Data Crow is an open source, free, completely portable and multiplatform graphical software implemented in Java and designed from the offset to allow users to create a huge database containing all their collected items.
The Data Crow application is capable of retrieving detailed information about your movies from the Web, including front covers, screenshots, as well as links to a respectable online movie information database, such as IMDB.
Features at a glance
Key features include an easy-to-use, nice-looking and skinnable user interface, an internal help system, software registration, Audio CD registration, music files registration, movie registration, book registration, internal HSQL database, SQL query tool, reporting tool (HTML, PDF, Plain Text), Amazon.com support, IMDb support, and Musicbrainz support.
Another interesting feature is that it imports information from image files (JPG, PNG, GIF, SVG), movie files (MKV, XviD, DivX, ASF, OGM, MOV, RIFF, IFO, VOB, MPEG) and music files (OGG, FLAC, APE, MP3) from CD discs or hard disk drives (HDD). It also comes with a standalone application server that is available for download separately.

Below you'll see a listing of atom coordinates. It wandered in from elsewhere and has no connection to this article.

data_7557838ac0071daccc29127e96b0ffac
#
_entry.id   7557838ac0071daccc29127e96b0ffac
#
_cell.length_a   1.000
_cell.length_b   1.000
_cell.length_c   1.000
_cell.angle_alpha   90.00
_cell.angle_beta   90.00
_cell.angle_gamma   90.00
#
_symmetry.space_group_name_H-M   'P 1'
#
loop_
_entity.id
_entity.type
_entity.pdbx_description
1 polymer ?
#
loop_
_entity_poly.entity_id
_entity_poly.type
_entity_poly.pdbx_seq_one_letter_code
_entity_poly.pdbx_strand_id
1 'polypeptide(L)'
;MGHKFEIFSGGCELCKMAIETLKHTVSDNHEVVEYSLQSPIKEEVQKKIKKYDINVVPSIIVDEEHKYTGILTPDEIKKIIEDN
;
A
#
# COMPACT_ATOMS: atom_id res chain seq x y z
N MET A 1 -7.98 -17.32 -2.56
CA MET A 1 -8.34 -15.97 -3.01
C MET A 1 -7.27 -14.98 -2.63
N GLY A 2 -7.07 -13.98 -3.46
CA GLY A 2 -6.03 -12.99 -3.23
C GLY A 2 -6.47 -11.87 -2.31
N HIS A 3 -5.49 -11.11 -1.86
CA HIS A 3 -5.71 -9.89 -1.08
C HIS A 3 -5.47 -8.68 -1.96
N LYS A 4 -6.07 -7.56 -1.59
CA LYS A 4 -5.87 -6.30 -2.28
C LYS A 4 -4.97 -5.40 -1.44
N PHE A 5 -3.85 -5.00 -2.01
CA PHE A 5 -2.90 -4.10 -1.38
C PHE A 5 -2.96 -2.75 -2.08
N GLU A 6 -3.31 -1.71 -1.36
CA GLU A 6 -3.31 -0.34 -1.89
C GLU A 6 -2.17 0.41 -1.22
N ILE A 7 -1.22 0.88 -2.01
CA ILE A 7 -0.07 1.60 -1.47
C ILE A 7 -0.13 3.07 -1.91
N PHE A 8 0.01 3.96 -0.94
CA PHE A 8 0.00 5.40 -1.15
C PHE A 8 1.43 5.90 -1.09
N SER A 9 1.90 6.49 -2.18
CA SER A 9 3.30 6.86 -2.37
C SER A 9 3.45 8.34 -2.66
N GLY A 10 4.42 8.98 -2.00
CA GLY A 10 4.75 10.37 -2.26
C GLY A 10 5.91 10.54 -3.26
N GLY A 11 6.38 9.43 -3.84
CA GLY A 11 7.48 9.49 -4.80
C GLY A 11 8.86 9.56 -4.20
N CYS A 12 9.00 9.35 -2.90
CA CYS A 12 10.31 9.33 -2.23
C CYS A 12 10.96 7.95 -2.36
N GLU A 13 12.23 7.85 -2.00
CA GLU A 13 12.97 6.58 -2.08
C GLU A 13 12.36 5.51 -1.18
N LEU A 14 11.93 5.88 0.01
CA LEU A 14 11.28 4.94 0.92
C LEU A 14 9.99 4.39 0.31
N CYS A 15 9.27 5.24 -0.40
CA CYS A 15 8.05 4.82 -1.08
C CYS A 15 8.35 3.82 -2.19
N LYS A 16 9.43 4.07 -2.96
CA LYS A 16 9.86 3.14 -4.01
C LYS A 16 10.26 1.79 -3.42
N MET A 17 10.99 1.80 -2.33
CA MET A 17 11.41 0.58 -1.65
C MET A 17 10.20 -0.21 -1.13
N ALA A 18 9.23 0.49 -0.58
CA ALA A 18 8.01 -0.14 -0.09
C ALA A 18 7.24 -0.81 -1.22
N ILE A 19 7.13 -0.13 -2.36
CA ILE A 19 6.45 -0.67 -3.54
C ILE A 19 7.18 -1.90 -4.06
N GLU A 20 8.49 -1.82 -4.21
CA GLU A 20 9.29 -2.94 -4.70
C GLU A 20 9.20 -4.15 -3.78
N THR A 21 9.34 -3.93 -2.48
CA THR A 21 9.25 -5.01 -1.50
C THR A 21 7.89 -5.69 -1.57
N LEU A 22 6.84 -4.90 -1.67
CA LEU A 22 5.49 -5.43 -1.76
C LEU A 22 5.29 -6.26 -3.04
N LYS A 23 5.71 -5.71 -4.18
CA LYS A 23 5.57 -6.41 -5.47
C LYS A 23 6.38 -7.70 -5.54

Highly customizable graphical user interface
The program’s graphical user interface (GUI) is highly customizable, which means that the user will be able to design his/her own quick view, item form, module and hide fields, in order to create their own reports in the XSLT file format. In addition, it is possible to create your very own collection of modules, as well as to modify existing ones.
Furthermore, users will be able to keep track of loans, rename any text field within the software, configure the look and feel my using a different skin or modifying the fonts, rename files based on the information provided by the application, add you own fields, create new modules, as well as to access advanced user configuration, such as module and field access or access rights.
Works on GNU/Linux, Windows and Mac
Being written in the Java programming language, Data Crow works on all GNU/Linux distributions, as well as on Microsoft Windows, Mac OS X, and any other operating systems where the Java Runtime Environment (JRE) technology is available. Supported hardware architectures include 64-bit and 32-bit.